13:49 GMT +314 December 2019
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    A picture taken on January 18, 2016 shows vehicles driving on a street in front of the Azadi Tower in the capital Tehran

    Gulf Nations Turn Away From Saudi Arabia, Want to Normalize Ties With Iran

    © AFP 2019 / ATTA KENARE
    Middle East
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    Gulf countries are discontent with Saudi Arabia's policy in the Middle East. They are turning to cooperation with Iran which has always been one of the key political and economic powers in the region.

    Kuwait expressed willingness that ambassadors of Gulf nations return to Tehran and resume their diplomatic mission, the Saudi newspaper Al-Hayat reported.

    The newspaper cited Kuwait’s Deputy Foreign Minister Khaled Jap-Allah. In particular, he said: "Kuwait is waiting for the moment when ambassadors of the Gulf Cooperation Council nations will return to Tehran. But the initiative fully depends on Iran and its regional policy."

    Gulf monarchies understand that the Iranian market is very important for their economies.

    Shoeib Bahman, a prominent Iranian political analyst and specialist on the Middle East, said that the statements of Kuwaiti officials can be considered in four aspects.

    First, each of the Gulf Cooperation Council nations is interested is having stable diplomatic relations with Iran because all of them pursue their national interests in the region. What is more, many of these countries have maritime borders with Iran and they cannot be isolated from their neighbor, the analyst told Sputnik.

    Second, the Council members understand that Iran is one of the key players in the region. It has much economic, political and military influence in the Middle East. These countries want to have normal ties with Iran, but without diminishing his regional role.

    Furthermore, some of the Council members have territorial disputes with Saudi Arabia. Riyadh seeks military dominance in the region, and this has sparked concerns among other players. This is why these countries are now turning to Tehran, Bahman explained.

    Finally, after a final nuclear agreement was reached between Iran and the West, European companies and investments rushed into the Iranian market. Regional players are following the example and want to develop economic ties with Iran.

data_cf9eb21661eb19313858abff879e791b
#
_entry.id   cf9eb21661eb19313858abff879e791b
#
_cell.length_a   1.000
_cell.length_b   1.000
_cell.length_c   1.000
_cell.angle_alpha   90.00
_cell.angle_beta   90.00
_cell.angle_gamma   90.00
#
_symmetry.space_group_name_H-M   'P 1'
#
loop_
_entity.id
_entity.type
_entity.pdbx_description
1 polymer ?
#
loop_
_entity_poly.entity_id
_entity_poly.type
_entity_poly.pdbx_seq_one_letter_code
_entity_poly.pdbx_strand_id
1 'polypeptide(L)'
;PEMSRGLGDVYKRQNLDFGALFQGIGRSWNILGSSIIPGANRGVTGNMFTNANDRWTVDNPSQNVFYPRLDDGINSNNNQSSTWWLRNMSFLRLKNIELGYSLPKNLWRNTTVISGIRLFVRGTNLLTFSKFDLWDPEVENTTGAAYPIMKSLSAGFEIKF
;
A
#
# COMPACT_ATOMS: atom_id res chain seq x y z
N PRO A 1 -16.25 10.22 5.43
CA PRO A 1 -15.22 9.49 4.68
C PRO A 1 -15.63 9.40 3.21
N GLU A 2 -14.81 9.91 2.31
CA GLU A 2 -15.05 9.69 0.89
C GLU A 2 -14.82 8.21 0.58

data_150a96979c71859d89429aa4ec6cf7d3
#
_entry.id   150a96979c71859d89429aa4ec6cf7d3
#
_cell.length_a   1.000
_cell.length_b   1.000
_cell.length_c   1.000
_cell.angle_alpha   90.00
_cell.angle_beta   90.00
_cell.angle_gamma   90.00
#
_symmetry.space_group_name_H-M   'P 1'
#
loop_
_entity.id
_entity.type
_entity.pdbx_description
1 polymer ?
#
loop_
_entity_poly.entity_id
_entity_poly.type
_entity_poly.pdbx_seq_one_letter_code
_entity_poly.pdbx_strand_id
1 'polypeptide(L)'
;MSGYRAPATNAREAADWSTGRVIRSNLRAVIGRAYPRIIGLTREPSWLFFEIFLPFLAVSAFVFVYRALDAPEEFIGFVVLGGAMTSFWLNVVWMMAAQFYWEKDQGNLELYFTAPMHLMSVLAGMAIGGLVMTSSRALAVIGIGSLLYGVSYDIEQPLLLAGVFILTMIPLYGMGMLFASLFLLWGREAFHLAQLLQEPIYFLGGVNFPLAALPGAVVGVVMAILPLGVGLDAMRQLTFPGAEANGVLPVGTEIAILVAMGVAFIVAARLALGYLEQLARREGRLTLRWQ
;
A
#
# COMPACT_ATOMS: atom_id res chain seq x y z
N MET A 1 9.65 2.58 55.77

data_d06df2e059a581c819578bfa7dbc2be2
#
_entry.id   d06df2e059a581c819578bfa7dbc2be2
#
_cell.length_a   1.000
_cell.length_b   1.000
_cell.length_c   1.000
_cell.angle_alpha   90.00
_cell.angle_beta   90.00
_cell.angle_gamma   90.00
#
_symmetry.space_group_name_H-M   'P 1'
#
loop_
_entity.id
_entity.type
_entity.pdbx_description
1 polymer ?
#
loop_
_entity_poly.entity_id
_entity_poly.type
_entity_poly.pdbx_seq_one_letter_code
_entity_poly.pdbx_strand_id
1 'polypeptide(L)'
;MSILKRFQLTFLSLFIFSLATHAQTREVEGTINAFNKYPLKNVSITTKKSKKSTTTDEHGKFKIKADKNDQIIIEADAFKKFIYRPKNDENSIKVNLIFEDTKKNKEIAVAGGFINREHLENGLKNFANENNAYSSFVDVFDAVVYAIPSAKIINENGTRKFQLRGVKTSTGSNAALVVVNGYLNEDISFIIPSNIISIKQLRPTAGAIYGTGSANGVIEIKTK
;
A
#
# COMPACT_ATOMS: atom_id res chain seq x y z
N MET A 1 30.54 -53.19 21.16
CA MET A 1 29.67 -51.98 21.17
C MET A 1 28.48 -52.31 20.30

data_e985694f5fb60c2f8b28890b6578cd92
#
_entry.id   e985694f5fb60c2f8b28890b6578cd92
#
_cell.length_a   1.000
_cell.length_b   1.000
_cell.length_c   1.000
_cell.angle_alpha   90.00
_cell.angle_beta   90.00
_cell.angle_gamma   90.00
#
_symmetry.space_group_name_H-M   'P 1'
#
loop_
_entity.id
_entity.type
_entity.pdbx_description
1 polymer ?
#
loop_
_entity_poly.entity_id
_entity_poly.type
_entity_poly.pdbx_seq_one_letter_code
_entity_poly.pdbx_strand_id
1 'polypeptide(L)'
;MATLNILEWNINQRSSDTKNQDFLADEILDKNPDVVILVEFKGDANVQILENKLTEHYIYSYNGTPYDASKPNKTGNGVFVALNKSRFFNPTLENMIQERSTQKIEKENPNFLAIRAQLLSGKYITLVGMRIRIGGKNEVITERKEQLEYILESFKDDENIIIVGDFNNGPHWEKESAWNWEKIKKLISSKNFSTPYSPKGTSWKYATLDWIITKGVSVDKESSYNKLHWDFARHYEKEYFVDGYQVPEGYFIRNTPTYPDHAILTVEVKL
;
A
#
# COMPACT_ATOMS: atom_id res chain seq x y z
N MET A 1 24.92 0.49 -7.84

All of the above has pushed the Council to revise its stance toward Iran, the analyst concluded.

    The assumption was shared by Iranian journalist and expert, Emad Abshenass. According to him, many of the Gulf Cooperation Council members have admitted their policy towards Tehran was wrong.

    "They understood that from the very beginning their policy towards Iran was wrong, especially when it comes to Saudi Arabia. Historically, Iran has had much influence in the region. But unlike many Western countries and Saudi Arabia, Tehran never meddled in domestic affairs of other regional players," Abshenass noted.

    He also explained that only Saudi Arabia and Bahrain has cut off diplomatic ties with Tehran.

    "Not all the Council members express solidarity with Saudi Arabia in its course towards Iran. Such countries as Qatar or Kuwait could have already returned their ambassadors to Iran but they are afraid of Riyadh. In fact, there are no obstacles for this from Tehran," the expert pointed out.

    However, the situation is more complicated when it comes to Saudi Arabia, he added.

    "Saudi Arabia and Iran could restore diplomatic relations. But to make this happen, Riyadh would have to abandon its wrongful policy towards Tehran, including stop sponsoring terrorism in the Middle East," Abshenass said.

    In January, after Saudi Arabia executed prominent Shia cleric Nimr al-Nimr Iranian protesters attacked the Saudi embassy in Tehran and a consulate in Meshhad. In response, Saudi Arabia and then Bahrein broke off diplomatic ties with Iran. The United Arab Emirates downgraded relations with Tehran and decreased the number of Iranian diplomats. In turn, Kuwait and Qatar called off their ambassadors from Iran.


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    Middle East, diplomatic relations, cooperation, tensions, Gulf Cooperation Council (GCC), Saudi Arabia, Iran
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